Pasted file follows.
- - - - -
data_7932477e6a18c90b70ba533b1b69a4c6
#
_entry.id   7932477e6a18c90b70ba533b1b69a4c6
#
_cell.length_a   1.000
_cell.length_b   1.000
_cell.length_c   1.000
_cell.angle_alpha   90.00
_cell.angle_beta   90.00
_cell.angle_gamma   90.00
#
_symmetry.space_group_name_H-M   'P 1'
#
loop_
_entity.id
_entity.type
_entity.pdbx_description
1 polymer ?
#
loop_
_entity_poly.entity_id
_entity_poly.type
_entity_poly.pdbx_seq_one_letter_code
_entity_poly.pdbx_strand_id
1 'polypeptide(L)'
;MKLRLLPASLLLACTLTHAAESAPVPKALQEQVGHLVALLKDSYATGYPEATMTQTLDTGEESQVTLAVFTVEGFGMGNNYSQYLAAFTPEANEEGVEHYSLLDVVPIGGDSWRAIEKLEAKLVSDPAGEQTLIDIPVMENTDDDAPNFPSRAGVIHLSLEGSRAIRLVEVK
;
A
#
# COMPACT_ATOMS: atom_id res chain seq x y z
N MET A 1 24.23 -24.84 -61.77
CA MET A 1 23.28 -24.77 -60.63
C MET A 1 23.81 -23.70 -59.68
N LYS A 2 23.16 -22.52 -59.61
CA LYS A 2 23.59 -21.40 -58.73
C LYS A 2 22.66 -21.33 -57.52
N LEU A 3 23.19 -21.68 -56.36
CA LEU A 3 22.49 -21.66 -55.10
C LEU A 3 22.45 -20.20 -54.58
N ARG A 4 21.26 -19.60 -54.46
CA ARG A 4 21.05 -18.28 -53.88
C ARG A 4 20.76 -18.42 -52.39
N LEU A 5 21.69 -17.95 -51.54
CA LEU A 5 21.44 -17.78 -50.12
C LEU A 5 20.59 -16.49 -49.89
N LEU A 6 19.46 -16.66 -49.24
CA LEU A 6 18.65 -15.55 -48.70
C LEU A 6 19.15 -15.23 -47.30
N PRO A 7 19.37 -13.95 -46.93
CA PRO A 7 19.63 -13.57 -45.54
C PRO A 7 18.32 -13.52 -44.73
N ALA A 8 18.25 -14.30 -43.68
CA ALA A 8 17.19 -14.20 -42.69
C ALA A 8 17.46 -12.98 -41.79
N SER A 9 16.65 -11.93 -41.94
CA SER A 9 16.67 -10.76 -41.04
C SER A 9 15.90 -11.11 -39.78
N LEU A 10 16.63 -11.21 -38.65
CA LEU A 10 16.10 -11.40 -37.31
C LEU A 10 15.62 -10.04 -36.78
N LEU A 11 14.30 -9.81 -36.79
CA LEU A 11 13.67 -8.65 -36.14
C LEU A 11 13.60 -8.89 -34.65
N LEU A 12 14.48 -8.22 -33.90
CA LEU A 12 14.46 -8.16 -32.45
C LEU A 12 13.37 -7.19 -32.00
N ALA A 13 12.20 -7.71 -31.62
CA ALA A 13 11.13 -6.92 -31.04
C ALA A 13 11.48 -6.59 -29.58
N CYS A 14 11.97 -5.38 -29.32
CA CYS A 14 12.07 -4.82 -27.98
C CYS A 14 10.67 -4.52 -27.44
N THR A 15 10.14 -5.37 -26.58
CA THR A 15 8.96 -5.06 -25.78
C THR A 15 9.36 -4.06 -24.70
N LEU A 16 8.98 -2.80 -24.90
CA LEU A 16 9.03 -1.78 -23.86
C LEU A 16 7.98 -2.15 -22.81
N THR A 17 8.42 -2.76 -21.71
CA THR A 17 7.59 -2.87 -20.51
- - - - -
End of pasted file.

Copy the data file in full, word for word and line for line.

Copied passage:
data_7932477e6a18c90b70ba533b1b69a4c6
#
_entry.id   7932477e6a18c90b70ba533b1b69a4c6
#
_cell.length_a   1.000
_cell.length_b   1.000
_cell.length_c   1.000
_cell.angle_alpha   90.00
_cell.angle_beta   90.00
_cell.angle_gamma   90.00
#
_symmetry.space_group_name_H-M   'P 1'
#
loop_
_entity.id
_entity.type
_entity.pdbx_description
1 polymer ?
#
loop_
_entity_poly.entity_id
_entity_poly.type
_entity_poly.pdbx_seq_one_letter_code
_entity_poly.pdbx_strand_id
1 'polypeptide(L)'
;MKLRLLPASLLLACTLTHAAESAPVPKALQEQVGHLVALLKDSYATGYPEATMTQTLDTGEESQVTLAVFTVEGFGMGNNYSQYLAAFTPEANEEGVEHYSLLDVVPIGGDSWRAIEKLEAKLVSDPAGEQTLIDIPVMENTDDDAPNFPSRAGVIHLSLEGSRAIRLVEVK
;
A
#
# COMPACT_ATOMS: atom_id res chain seq x y z
N MET A 1 24.23 -24.84 -61.77
CA MET A 1 23.28 -24.77 -60.63
C MET A 1 23.81 -23.70 -59.68
N LYS A 2 23.16 -22.52 -59.61
CA LYS A 2 23.59 -21.40 -58.73
C LYS A 2 22.66 -21.33 -57.52
N LEU A 3 23.19 -21.68 -56.36
CA LEU A 3 22.49 -21.66 -55.10
C LEU A 3 22.45 -20.20 -54.58
N ARG A 4 21.26 -19.60 -54.46
CA ARG A 4 21.05 -18.28 -53.88
C ARG A 4 20.76 -18.42 -52.39
N LEU A 5 21.69 -17.95 -51.54
CA LEU A 5 21.44 -17.78 -50.12
C LEU A 5 20.59 -16.49 -49.89
N LEU A 6 19.46 -16.66 -49.24
CA LEU A 6 18.65 -15.55 -48.70
C LEU A 6 19.15 -15.23 -47.30
N PRO A 7 19.37 -13.95 -46.93
CA PRO A 7 19.63 -13.57 -45.54
C PRO A 7 18.32 -13.52 -44.73
N ALA A 8 18.25 -14.30 -43.68
CA ALA A 8 17.19 -14.20 -42.69
C ALA A 8 17.46 -12.98 -41.79
N SER A 9 16.65 -11.93 -41.94
CA SER A 9 16.67 -10.76 -41.04
C SER A 9 15.90 -11.11 -39.78
N LEU A 10 16.63 -11.21 -38.65
CA LEU A 10 16.10 -11.40 -37.31
C LEU A 10 15.62 -10.04 -36.78
N LEU A 11 14.30 -9.81 -36.79
CA LEU A 11 13.67 -8.65 -36.14
C LEU A 11 13.60 -8.89 -34.65
N LEU A 12 14.48 -8.22 -33.90
CA LEU A 12 14.46 -8.16 -32.45
C LEU A 12 13.37 -7.19 -32.00
N ALA A 13 12.20 -7.71 -31.62
CA ALA A 13 11.13 -6.92 -31.04
C ALA A 13 11.48 -6.59 -29.58
N CYS A 14 11.97 -5.38 -29.32
CA CYS A 14 12.07 -4.82 -27.98
C CYS A 14 10.67 -4.52 -27.44
N THR A 15 10.14 -5.37 -26.58
CA THR A 15 8.96 -5.06 -25.78
C THR A 15 9.36 -4.06 -24.70
N LEU A 16 8.98 -2.80 -24.90
CA LEU A 16 9.03 -1.78 -23.86
C LEU A 16 7.98 -2.15 -22.81
N THR A 17 8.42 -2.76 -21.71
CA THR A 17 7.59 -2.87 -20.51